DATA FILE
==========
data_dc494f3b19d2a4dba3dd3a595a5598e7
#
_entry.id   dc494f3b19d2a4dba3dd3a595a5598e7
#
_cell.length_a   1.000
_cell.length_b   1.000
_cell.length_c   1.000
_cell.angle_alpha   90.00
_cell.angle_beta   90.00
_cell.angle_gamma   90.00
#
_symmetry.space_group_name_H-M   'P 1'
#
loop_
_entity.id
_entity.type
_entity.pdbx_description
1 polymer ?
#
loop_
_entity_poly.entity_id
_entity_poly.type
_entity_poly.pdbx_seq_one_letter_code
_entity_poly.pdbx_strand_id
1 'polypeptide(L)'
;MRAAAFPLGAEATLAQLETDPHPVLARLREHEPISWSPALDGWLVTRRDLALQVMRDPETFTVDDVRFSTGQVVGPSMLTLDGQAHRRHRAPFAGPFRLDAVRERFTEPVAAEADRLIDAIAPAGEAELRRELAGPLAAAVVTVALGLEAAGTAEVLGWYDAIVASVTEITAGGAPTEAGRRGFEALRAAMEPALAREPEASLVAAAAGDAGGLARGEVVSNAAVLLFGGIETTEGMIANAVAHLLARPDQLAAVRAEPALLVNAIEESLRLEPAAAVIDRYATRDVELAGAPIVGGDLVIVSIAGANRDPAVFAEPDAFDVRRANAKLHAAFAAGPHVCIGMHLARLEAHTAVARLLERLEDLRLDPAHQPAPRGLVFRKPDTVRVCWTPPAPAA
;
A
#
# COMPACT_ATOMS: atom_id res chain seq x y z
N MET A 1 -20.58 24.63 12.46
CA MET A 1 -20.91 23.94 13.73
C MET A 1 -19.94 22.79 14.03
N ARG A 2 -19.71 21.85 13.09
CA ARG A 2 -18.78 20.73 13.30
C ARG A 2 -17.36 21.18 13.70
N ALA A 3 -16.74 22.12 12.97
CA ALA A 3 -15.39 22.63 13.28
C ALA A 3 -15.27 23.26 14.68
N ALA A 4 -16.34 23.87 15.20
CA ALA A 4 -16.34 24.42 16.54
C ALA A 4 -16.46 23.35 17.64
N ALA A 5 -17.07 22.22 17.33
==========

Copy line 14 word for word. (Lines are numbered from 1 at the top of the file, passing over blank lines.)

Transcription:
loop_